The determinant of that matrix varies continuously as one moves the control points of the Bezier. One can continuously transform a curve from one without a loop to one with a loop, and the curve must pass through a cusp state during this transformation (it’s the boundary between loop and non-loop). Therefore, if one curve with a loop has a negative Sylvester determinant, then all of them do (since all the curves with zero determinant have a cusp, this follows from the continuity). ;)

I came across something strange:

While working on a thick bezier line renderer I used the sylvester matrix to detect cusps in my curves (these need special handling)

To get started: this is what I do:

Say you have two polynoms of dgree 2, a and a (in my case that was the first derivate of my bezier in x and y) that look like this:

g(t) = a2 t\^2 + a1 t + a0

h(t) = b2 t\^2 + b2 t + b0

The sylvester matrix looks like this:

A property of this matrix is, that if both polynoms, a and b have a common root, the determinant of the sylvester matrix is zero.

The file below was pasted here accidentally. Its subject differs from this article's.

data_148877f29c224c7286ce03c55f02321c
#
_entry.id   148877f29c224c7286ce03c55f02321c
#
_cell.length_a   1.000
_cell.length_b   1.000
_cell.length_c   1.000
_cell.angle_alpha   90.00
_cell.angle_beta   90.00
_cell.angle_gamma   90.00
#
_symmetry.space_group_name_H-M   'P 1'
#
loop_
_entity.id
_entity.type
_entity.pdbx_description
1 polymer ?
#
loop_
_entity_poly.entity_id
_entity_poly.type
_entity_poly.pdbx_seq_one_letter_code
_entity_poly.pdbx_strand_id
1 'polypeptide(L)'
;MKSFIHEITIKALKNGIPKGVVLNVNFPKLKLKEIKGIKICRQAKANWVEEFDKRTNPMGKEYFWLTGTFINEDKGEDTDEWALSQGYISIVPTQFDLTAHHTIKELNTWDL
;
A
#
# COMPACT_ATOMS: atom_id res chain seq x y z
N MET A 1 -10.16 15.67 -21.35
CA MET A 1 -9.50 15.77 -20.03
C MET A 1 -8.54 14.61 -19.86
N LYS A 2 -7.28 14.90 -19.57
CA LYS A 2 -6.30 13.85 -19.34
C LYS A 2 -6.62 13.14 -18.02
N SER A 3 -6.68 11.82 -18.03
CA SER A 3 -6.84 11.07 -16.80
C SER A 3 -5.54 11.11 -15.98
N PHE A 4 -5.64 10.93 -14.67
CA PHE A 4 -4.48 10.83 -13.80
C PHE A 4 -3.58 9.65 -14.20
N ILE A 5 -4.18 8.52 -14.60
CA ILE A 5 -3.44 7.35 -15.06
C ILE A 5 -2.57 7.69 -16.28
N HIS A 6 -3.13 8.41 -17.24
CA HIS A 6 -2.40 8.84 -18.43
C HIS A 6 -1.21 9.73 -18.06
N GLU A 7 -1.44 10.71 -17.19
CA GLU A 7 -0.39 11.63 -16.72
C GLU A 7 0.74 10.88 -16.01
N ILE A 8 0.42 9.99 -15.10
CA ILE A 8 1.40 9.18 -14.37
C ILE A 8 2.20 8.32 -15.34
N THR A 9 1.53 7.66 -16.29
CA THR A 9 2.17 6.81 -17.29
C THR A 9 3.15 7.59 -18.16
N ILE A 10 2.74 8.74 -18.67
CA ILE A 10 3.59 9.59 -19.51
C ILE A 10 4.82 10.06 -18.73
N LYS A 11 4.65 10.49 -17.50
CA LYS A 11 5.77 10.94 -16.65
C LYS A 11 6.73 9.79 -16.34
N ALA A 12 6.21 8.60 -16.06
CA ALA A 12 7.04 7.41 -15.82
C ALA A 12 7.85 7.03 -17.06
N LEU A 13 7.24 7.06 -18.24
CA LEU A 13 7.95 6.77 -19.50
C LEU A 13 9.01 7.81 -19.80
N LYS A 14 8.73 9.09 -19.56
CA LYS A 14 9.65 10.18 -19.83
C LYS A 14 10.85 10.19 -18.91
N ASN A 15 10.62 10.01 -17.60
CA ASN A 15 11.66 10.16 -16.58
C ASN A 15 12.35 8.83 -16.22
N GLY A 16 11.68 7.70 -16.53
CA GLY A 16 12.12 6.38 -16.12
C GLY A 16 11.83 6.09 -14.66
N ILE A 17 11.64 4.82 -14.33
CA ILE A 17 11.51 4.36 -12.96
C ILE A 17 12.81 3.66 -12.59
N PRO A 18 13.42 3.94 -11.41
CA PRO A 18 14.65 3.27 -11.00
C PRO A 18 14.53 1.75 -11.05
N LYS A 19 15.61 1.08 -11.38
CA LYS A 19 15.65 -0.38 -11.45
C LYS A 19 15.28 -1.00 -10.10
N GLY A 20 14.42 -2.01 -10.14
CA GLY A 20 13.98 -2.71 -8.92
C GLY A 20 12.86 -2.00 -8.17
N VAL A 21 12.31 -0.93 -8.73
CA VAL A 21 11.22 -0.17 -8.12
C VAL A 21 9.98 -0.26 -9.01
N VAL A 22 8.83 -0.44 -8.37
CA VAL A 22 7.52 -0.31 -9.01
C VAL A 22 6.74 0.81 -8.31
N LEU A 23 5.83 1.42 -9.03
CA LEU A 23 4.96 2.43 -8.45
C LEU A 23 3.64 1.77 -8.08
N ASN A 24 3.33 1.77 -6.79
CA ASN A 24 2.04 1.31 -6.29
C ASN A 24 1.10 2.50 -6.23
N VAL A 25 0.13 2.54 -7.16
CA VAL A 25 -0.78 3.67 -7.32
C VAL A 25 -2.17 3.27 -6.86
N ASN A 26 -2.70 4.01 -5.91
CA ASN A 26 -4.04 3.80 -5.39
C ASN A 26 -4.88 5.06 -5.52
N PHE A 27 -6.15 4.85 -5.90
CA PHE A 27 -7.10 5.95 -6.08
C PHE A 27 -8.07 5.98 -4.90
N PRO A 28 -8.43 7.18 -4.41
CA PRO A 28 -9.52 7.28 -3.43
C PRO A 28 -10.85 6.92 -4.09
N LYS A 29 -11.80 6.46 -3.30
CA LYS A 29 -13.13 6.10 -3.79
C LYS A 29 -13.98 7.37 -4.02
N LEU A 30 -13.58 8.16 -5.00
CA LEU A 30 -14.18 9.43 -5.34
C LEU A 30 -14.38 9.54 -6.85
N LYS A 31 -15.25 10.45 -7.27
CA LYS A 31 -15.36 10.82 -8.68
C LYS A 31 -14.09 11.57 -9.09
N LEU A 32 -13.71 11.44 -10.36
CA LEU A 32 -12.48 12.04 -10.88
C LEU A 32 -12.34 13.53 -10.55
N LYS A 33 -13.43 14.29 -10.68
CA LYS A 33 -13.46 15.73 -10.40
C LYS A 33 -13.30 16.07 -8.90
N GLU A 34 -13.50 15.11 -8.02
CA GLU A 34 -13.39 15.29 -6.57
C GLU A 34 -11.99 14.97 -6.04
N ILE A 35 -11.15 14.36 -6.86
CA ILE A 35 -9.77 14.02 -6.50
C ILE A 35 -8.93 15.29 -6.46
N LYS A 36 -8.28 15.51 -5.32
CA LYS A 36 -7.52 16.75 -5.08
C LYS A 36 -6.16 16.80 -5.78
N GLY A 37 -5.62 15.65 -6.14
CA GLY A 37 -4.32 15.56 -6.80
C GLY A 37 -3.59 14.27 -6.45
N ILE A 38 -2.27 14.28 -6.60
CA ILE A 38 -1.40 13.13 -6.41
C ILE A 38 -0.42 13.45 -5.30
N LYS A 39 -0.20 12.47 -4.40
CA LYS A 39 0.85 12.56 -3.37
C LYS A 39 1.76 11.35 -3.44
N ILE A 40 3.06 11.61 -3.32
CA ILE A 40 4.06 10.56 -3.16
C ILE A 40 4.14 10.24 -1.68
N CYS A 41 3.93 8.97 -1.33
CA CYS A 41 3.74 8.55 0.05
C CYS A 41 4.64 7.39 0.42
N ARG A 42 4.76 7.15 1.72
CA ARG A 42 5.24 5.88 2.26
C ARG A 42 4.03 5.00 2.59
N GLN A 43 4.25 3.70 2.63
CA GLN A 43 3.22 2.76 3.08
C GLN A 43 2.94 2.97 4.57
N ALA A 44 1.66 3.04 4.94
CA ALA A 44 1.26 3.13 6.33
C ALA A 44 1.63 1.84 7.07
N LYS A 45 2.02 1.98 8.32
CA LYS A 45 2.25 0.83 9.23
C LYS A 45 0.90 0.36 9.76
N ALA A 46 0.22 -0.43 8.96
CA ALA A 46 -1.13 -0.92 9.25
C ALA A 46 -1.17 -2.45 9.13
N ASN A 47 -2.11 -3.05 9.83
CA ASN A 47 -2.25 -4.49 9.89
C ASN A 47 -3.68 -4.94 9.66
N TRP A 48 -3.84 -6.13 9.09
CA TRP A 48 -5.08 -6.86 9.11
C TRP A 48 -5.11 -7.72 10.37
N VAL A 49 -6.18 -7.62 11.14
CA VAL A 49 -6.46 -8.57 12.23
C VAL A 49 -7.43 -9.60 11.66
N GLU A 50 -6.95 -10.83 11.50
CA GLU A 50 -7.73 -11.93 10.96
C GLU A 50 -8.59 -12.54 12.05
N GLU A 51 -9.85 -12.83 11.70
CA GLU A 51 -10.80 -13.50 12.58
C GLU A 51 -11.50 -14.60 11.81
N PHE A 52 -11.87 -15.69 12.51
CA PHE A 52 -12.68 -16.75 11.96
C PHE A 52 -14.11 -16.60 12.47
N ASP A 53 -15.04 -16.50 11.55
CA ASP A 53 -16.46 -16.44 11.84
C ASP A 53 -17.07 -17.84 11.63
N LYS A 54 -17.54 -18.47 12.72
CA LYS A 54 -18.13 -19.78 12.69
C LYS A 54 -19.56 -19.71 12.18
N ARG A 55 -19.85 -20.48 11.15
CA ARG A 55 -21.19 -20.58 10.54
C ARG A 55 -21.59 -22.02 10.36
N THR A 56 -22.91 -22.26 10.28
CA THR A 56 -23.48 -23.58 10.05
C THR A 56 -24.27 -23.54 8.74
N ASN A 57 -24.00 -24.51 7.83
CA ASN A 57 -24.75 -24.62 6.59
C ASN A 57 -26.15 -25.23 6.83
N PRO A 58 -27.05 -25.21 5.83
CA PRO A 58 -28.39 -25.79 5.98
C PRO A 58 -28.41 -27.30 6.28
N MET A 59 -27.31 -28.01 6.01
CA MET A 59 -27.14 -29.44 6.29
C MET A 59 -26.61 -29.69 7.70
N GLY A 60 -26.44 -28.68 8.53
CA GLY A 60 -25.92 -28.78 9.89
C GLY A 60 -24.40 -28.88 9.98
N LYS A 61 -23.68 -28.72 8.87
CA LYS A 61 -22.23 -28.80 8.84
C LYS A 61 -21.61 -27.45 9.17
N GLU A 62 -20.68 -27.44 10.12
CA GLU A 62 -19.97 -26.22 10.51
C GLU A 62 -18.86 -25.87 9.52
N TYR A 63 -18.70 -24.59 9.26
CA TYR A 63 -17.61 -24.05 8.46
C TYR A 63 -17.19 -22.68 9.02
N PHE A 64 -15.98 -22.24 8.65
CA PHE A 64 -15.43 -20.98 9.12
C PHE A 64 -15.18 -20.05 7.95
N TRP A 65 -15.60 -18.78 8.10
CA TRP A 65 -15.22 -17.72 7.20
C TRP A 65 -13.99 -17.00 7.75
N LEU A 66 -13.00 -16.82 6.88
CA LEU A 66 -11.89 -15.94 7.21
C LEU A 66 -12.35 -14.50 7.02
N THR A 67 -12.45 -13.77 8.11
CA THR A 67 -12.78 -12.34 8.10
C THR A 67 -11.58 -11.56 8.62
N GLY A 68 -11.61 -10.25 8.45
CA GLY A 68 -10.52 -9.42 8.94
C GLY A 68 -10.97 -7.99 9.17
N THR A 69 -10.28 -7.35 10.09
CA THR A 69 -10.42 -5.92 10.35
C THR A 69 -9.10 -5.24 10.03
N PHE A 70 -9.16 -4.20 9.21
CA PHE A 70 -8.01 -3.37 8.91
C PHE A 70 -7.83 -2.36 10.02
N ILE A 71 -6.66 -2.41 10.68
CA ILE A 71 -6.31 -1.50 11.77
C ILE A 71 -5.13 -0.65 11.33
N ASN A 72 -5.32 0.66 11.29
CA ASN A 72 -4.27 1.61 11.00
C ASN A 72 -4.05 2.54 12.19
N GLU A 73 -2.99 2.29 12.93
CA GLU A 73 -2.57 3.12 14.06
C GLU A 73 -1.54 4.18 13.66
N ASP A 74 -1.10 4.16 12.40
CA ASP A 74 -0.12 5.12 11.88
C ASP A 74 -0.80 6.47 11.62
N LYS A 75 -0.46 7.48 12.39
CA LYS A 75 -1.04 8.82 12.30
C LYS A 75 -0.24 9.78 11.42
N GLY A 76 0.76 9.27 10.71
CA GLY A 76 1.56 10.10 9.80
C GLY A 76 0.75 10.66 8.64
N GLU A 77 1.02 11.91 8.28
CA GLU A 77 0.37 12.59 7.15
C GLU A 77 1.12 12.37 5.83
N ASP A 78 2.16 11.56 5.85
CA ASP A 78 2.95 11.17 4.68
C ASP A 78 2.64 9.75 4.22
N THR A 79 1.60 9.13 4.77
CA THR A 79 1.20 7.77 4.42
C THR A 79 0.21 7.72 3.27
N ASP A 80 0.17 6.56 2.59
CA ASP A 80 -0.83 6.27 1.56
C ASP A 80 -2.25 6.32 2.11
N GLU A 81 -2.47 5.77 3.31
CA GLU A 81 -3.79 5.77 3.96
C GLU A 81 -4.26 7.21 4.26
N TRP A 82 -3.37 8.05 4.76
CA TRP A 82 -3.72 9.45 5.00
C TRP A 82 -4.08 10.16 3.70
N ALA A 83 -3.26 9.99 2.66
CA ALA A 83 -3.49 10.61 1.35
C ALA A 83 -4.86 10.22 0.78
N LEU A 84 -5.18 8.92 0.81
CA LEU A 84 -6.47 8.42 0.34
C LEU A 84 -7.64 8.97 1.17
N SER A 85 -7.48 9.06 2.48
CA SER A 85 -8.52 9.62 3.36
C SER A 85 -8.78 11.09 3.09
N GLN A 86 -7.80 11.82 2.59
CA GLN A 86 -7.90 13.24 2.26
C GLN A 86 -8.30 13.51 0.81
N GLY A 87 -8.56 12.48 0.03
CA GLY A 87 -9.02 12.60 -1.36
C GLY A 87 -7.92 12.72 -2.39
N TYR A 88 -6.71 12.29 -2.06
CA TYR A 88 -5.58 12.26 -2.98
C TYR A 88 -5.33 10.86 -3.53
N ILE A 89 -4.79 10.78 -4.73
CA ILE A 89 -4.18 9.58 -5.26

Now - if the first derivates of a bezier share a zero within 0..1 I have a cusp. This is easy to observe, and that was my idea why I started to look into that stuff in the first place.

The determinant of such a matrix is really cheap to calculate (expansion by minors on the first column, and then throw out all multiplies by zero of the minors gets a result with just 18 multiplies. that’s almost as cheap as evaluating a bezier point).

During my tests I printed the determinant for a bezier where I moved the points around, and I found out (to my surprise), that for all my bezier-curves, whenever they form a loop (something else I have to detect) the determinant became negative. (positive for all others).

If this would be true for all beziers, it would be a very cool thing to know, but unfortunately the meaning of the determinant sign is nowhere documented (I did a really excessive google search). I’m not capable of doing a mathematical proof myself (I don’t really get the theory of the sylvester matrices - they just work for me…).

Any idea what the sign of that determinant tells? It must have something to do with the number/permutation/constellation of roots of the two functions?

Nils